Wednesday, October 7, 2015

Charles H. Woolbert Research Awardee Dr. Kathleen Krone

Dr.Kathy Krone was recently awarded the prestigious Charles H. Woolbert Research Award from the National Communication Association for a paper she co-authored with University of Nebraska-Lincoln Alumini Dr. Erika L. Kirby. Their article 'The Policy Exists but You Can't Really Use It:'Communication and the Structuration of Work-Family Policies,” published in the Journal of Applied Communication earned the award for its continued conceptual and theoretical significance to the field of Communication Studies. Dr. Krone was kind enough to answer a few questions about the project and the award:
What initially inspired the article?
I was teaching a graduate seminar that included an introduction to structuration theory. At the time the theory had gained visibility among organizational communication scholars but very few had actually chosen it as a guiding theoretical framework for research. Erika Kirby was enrolled in that course.  She had earned her Masters’ in communication at the University of Minnesota and her advisor had been Scott Poole, a major scholar in organizational communication who also had written on the subject of structuration theory. Erika had exposure to the theory through Scott and through my seminar and it became the guiding theory for her dissertation. We had discussed everyday interaction around organizational policies as an interesting subject for research. I believe Erika also happened to be expecting her first child during the dissertation process and the subject of work-family policies and their uses was very salient to her and her husband. Linda Gallant, another earlier doctoral advisee, studied employee talk about EEO policies and how differences in interpretation across majority and minority group members complicated the implementation of these policies. Linda did not use structuration theory; took a more rhetorical approach instead, but these two projects were completed within the same 3-5 year period of time.   
When did the translational potential of the piece become apparent?
Dr. Braithwaite held an NCA leadership position and the association decided to begin a translational publication outlet that became what now is known as Communication Currents.  She knew of Erika’s dissertation and invited us to submit a translational essay as a prototype for how these translational essays should appear and read.  In addition, the subject of work-family/life are of great concern to many people who want and need to work but who also value having a life!  Erika’s dissertation also spoke to the importance of having a supportive supervisor to making these policies work well.  The Kirby &  Krone article directs attention to the importance of co-worker communication, so if organizations are serious about their support for work and family/life, we learned that the quality of communication on the part of both supervisors and co-workers about the use of these policies becomes very important.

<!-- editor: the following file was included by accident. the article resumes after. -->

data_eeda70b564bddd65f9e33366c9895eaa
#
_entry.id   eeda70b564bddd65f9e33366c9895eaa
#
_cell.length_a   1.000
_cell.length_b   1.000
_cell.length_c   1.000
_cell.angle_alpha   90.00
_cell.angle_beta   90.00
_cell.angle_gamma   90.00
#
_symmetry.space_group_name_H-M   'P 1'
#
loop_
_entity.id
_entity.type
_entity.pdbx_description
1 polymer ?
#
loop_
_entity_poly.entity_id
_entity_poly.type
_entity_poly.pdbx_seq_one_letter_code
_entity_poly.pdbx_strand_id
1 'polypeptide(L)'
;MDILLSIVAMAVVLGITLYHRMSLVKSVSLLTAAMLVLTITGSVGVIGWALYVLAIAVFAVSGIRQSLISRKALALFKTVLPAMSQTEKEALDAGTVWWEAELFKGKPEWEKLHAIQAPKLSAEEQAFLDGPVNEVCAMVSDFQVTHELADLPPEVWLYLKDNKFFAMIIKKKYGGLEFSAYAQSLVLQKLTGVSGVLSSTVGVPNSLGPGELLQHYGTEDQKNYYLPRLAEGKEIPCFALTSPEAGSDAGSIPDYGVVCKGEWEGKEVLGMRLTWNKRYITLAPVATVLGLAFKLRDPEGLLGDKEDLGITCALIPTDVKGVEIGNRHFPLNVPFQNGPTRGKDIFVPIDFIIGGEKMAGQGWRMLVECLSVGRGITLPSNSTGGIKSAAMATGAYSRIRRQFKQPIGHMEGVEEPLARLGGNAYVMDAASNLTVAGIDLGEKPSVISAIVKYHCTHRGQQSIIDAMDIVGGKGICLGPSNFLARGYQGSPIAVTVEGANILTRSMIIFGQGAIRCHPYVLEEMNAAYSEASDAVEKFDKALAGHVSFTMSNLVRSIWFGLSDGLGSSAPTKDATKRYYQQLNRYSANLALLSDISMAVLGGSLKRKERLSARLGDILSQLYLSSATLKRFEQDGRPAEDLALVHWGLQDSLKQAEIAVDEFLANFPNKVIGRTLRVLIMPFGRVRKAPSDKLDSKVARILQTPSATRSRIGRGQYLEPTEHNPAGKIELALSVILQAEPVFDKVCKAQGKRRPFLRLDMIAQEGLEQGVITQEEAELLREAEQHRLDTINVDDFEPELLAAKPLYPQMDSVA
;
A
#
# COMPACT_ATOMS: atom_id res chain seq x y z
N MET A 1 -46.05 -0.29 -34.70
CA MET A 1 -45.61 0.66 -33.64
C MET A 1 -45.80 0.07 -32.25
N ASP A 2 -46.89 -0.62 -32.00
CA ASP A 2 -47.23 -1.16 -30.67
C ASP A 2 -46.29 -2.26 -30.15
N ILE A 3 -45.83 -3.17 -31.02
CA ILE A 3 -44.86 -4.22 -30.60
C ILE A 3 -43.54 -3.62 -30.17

Considering the continued popularity of the article, are there any changes or amendments that you would make if you could go back?
Erika’s work and my own work has taken a more critical turn over the years.  If I were to make any changes in the article or approach a similar project again, I might emphasize my current understanding that when organizations are required by law to offer certain policies, these policies often are written and implemented in ways that best serve the legal needs of the organization (i.e., help protect the organization against formal complaints and lawsuits).  Assuming that these policies exist mainly to benefit employees now seems a bit politically innocent to me!
Why do you think researchers and readers find the article interesting?
I think many people have experienced the complications associated with wanting and needing to rely on these policies and the realities of making them work well in practice.  Even today when the subject comes up in conversations people will complain about how the organization they work for (or used to work for!) paid lip service to work-life issues, but did not really care.  So, these policies and their use becomes an interesting site of contradiction to talk about and work through and around.  I also think there is some growing awareness of how much more support there is for work-family/life by corporations operating outside the U. S.  Organizations located in many northern European countries, for example, offer far more generous benefits related to work and life than do those located in the U. S. 
What advice or recommendations would you give future scholars seeking to make similar contributions to the field?
I would advise a future scholar to begin with an important and socially/politically consequential problem and then locate a promising theory or two that will help him/her learn more about that problem and also make an important difference in the everyday lives of people.  In my experience the process of bringing practice to theory first and then theory back to practice produces the most interesting projects and the most socially useful social theoretical developments.   

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